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head, cat, less, and tail

Now that we know what files exist on our computer, it's time to look at the contents of the file. There are multiple ways to look at the contents of a file.

The cat command prints the entirety of a file to the stdout of our computer. We can scroll through files using the less command. Less is a safe way of looking at the contents of a file without the ability to change it. head prints, by default, the first 10 lines of a file and tail prints the last 10 lines.

All four of the commands use the same syntax:

head [filename]
cat [filename]
less [filename]
tail [filename]


You can use TAB to do filename completion, so if you type cat R and then press your TAB key once, it will autocomplete if there is a unique match. If there is more than one match, the first TAB will do nothing, and the second will show all the possible matches.

Let's navigate to the books directory and use the head command to view the file.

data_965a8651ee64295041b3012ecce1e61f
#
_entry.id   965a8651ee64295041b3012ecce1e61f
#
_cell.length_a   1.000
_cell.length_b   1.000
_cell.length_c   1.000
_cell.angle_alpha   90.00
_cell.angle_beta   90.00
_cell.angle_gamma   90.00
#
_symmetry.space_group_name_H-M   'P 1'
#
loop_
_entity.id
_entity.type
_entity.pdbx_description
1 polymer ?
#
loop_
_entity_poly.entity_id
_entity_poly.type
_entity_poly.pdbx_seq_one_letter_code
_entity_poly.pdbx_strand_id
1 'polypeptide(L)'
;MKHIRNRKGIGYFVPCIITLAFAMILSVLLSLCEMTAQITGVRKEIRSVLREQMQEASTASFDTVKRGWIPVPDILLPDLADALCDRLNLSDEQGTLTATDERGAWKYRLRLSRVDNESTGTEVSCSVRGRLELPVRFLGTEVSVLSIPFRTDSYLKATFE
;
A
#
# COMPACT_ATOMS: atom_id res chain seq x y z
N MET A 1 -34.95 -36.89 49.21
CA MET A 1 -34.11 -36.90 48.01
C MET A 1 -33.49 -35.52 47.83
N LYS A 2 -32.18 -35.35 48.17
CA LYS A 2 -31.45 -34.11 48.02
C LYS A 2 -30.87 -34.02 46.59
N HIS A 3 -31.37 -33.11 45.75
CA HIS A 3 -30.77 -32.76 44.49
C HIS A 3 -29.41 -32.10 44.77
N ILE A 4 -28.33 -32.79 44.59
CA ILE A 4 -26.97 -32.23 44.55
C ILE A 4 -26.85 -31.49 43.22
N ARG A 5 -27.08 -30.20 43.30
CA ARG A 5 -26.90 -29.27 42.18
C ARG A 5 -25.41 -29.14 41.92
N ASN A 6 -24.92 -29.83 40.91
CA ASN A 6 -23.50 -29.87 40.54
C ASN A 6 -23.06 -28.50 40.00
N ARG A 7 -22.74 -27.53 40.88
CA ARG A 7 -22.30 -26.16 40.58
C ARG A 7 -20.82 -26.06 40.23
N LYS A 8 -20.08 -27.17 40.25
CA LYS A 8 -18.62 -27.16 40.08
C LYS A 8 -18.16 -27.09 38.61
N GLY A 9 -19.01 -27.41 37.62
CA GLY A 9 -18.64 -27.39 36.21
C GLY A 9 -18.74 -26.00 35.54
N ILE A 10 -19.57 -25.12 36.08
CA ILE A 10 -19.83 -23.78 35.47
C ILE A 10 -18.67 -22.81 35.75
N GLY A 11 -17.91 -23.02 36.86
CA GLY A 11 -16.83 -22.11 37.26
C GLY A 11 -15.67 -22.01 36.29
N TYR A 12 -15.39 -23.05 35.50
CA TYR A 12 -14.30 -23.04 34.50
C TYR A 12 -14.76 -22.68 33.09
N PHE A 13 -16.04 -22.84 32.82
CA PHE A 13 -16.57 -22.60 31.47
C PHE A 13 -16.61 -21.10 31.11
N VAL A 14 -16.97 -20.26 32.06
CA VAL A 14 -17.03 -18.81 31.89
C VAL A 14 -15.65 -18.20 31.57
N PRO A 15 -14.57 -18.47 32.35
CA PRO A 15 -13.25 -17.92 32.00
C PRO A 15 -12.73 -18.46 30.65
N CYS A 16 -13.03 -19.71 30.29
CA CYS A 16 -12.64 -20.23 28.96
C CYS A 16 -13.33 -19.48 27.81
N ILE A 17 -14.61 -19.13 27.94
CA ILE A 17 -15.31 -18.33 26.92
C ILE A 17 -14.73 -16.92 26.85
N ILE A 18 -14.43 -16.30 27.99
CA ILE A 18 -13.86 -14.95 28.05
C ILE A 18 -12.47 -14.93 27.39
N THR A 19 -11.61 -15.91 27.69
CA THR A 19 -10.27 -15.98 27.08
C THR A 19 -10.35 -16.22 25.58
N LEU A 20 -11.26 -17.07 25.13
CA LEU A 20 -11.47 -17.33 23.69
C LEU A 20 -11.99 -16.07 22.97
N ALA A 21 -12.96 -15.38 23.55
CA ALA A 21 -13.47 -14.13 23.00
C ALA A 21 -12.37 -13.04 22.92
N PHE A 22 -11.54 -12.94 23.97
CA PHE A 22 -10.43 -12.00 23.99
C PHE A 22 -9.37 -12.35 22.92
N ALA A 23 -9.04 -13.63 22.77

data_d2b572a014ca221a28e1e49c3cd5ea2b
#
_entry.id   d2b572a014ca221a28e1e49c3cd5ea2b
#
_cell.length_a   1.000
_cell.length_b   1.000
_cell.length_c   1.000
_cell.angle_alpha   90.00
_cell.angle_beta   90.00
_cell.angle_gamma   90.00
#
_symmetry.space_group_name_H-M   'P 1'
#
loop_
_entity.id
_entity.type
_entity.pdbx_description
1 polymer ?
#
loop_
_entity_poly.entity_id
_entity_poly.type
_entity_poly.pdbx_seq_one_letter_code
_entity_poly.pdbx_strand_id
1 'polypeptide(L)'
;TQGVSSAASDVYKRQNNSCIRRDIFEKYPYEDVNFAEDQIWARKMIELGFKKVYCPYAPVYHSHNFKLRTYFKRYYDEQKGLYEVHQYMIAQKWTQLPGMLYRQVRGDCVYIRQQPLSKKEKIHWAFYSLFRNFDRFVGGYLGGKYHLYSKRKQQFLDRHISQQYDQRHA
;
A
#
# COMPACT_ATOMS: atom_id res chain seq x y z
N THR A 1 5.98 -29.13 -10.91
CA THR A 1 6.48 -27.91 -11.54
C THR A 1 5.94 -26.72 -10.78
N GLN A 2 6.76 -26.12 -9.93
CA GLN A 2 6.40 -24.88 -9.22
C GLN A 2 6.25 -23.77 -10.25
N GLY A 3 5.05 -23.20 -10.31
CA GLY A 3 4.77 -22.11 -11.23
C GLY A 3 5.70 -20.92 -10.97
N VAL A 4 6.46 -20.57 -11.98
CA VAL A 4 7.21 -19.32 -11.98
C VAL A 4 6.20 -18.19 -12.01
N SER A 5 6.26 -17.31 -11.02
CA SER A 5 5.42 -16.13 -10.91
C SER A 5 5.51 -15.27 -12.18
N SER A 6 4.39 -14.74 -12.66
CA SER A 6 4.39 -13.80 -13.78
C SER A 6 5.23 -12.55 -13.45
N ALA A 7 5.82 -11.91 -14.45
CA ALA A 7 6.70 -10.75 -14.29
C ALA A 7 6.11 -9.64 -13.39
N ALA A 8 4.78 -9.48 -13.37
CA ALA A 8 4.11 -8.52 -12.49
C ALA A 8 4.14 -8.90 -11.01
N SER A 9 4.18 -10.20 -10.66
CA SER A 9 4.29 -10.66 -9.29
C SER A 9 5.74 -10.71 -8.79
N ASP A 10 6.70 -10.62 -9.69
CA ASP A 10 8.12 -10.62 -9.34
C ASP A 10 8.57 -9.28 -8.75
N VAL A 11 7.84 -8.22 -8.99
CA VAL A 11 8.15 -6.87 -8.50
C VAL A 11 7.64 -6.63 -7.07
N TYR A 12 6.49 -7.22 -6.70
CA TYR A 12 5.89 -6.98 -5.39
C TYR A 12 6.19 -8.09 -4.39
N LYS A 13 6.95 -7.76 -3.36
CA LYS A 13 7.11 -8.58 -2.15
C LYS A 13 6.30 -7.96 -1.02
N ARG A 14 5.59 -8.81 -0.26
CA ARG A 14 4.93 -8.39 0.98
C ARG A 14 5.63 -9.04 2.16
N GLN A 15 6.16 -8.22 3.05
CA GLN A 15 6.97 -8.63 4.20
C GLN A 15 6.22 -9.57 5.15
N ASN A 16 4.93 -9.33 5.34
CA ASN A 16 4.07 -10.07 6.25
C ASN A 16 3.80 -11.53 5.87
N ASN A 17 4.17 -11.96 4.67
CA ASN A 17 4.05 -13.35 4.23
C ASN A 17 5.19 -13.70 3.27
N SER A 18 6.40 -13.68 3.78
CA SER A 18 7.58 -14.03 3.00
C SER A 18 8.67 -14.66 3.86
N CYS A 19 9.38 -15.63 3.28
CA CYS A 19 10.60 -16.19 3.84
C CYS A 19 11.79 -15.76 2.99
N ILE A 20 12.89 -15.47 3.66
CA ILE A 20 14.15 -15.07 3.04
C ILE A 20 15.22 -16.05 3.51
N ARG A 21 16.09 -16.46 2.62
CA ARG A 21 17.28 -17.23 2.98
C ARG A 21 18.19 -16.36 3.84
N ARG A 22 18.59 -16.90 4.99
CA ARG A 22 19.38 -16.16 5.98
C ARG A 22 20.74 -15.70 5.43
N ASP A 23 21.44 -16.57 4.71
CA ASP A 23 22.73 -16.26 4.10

cd ~/books/

You should see an output that looks like this. The file is written in Markdown. To learn more about Markdown syntax, read this excellent Markdown guide.

# Books

These books were downloaded from [Project Gutenberg]( using the following commands. 

curl -o book.txt
curl -o A-tale-of-two-cities.txt
curl -o Alice_in_wonderland.txt
curl -o PeterPan.txt
curl -o WizardOfOz.txt

Now we can view the file with head, cat, or less and tail.

head book.txt
cat book.txt
less book.txt
tail book.txt

We can see there are several more books in the directory, and we can look at the first few lines of all the txt files with the *.

head *.txt


Notice, there is one book that is compressed. We can uncompress it with the command gunzip.

gunzip WizardOfOz.txt.gz

Now the ls command will show that the WizardOfOz.txt.gz has been replaced with the unzipped WizardOfOz.txt file. gunzip also has a number of flags you can use including -k which will allow you to unzip the file and keep the original.

Key points

Command [OPTION] Description
head [filename] print first 10 lines of FILENAME
cat [filename] print FILENAME's contents to stdout
less [filename] view FILENAME without printing to stdout
tail [filename] print last 10 lines of FILENAME
gunzip -k [filename] uncompress a file and keep the original

Last update: June 21, 2022